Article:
Freedom in the World
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The Republican Party made major advances in midterm congressional elections in 2010, gaining majority control of the House of Representatives and narrowing the Democratic Party’s lead in the Senate. The elections followed the passage of legislation to overhaul the country’s health care system, a measure that had been a high priority for President Barack Obama but drew stiff opposition from Republicans. Separately, a major controversy emerged over the release of hundreds of thousands of classified government documents by the antisecrecy group WikiLeaks.
The United States declared independence in 1776, during a rebellion against British colonial rule. The current system of government began functioning in 1789, following ratification of the country’s constitution. Because the founders of the United States distrusted concentrated government authority, they set up a system in which the federal government has three coequal branches—executive, legislative, and judicial—and left many powers with state governments and the citizenry.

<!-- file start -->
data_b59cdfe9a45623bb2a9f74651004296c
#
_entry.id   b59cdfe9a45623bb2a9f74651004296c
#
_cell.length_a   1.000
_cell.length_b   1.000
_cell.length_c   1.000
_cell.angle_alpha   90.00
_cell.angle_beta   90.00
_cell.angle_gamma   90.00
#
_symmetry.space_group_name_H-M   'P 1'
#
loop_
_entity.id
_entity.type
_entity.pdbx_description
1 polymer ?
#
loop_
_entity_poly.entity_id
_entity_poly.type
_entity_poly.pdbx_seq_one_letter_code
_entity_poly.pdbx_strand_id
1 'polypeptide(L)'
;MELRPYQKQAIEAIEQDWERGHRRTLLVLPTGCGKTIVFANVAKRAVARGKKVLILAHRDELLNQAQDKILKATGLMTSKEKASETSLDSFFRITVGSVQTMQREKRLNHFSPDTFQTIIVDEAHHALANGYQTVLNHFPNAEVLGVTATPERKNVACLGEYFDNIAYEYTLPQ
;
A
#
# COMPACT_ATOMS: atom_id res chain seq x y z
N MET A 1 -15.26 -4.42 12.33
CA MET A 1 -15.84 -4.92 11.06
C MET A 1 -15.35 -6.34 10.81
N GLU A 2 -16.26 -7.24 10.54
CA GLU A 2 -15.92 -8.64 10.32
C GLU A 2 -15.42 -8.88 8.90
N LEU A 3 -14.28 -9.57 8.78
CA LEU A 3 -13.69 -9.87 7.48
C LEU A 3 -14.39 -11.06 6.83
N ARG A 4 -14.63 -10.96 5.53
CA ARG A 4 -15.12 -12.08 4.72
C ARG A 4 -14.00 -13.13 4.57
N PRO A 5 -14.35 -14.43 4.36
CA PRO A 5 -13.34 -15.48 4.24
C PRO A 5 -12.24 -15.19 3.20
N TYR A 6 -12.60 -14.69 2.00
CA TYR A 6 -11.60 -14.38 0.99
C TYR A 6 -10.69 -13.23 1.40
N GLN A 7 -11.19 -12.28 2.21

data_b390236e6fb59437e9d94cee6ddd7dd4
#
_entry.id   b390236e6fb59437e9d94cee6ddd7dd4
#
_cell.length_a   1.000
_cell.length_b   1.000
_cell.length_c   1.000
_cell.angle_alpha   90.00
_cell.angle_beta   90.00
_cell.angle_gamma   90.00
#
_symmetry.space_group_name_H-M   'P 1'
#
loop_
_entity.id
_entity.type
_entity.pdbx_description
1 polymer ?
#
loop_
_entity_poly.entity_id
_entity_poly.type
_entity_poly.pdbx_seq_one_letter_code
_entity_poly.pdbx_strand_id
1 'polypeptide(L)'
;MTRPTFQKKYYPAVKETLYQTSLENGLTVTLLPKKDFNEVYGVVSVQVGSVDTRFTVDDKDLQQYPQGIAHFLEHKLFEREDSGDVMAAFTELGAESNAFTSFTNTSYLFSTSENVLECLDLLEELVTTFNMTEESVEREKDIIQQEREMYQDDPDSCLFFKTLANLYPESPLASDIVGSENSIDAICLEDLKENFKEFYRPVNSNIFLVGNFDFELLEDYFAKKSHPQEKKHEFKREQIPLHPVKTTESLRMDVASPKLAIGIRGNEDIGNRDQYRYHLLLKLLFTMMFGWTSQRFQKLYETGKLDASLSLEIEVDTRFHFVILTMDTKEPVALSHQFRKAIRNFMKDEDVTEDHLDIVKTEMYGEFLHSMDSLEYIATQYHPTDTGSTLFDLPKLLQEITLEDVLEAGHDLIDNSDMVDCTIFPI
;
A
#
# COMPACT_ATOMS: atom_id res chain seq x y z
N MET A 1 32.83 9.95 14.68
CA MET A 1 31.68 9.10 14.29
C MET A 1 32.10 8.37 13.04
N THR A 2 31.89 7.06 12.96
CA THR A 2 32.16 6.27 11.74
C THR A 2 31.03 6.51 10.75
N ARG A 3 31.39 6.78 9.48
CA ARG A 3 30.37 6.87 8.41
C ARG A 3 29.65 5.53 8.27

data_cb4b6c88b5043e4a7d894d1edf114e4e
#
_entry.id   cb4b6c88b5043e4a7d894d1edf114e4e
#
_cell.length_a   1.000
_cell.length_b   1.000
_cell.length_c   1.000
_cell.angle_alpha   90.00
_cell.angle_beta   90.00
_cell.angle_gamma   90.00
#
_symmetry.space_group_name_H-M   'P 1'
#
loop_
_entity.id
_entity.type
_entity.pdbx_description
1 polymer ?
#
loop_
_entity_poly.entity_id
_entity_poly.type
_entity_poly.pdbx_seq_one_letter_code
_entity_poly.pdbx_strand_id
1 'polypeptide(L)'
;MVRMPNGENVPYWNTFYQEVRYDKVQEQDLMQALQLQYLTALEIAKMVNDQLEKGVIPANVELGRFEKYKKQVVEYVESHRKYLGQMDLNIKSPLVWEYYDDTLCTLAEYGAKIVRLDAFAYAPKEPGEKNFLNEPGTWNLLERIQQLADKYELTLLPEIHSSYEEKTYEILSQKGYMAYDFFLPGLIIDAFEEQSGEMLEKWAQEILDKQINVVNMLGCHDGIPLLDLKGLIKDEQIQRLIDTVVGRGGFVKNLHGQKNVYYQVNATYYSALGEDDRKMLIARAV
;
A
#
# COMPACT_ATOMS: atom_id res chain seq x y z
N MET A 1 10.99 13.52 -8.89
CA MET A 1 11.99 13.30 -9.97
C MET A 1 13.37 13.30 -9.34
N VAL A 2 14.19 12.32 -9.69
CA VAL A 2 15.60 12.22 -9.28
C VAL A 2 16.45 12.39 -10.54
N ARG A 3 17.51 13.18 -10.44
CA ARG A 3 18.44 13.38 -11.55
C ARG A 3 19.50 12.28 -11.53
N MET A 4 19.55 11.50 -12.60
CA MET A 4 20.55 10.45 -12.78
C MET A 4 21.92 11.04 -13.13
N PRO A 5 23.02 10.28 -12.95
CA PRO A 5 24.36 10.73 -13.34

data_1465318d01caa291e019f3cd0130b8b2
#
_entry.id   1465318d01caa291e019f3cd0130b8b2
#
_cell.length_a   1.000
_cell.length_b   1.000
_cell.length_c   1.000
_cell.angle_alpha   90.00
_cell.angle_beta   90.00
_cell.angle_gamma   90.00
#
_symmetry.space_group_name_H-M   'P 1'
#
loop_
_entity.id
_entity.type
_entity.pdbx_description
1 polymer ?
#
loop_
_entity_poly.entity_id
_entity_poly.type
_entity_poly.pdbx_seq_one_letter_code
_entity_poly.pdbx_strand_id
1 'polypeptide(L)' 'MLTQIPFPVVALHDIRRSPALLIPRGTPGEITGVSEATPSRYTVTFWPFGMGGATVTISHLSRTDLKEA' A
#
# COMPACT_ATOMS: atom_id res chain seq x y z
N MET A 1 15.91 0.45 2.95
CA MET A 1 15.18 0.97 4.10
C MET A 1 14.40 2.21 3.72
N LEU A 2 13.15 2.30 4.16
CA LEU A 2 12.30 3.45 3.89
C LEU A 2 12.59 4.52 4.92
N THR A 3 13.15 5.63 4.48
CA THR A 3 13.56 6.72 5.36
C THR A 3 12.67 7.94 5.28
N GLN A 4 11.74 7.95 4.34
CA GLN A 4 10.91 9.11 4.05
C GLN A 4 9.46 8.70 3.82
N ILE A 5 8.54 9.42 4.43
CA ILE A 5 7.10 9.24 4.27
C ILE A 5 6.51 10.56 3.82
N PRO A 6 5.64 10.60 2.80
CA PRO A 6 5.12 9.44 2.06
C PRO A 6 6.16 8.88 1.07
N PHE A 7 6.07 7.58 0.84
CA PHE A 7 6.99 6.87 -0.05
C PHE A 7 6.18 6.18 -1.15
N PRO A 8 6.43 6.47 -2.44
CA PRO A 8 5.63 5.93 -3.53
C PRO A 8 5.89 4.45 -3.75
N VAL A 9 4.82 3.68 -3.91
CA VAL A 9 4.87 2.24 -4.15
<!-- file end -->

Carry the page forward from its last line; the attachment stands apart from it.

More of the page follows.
The United States is an electoral democracy with a bicameral federal legislature. The upper chamber, the Senate, consists of 100 members—two from each of the 50 states—serving six-year terms, with one-third coming up for election every two years. The lower chamber, the House of Representatives, consists of 435 members serving two-year terms. All national legislators are elected directly by voters in the districts or states they represent. The president and vice president are elected to four-year terms. Under a 1951 constitutional amendment, the president is limited to two terms in office.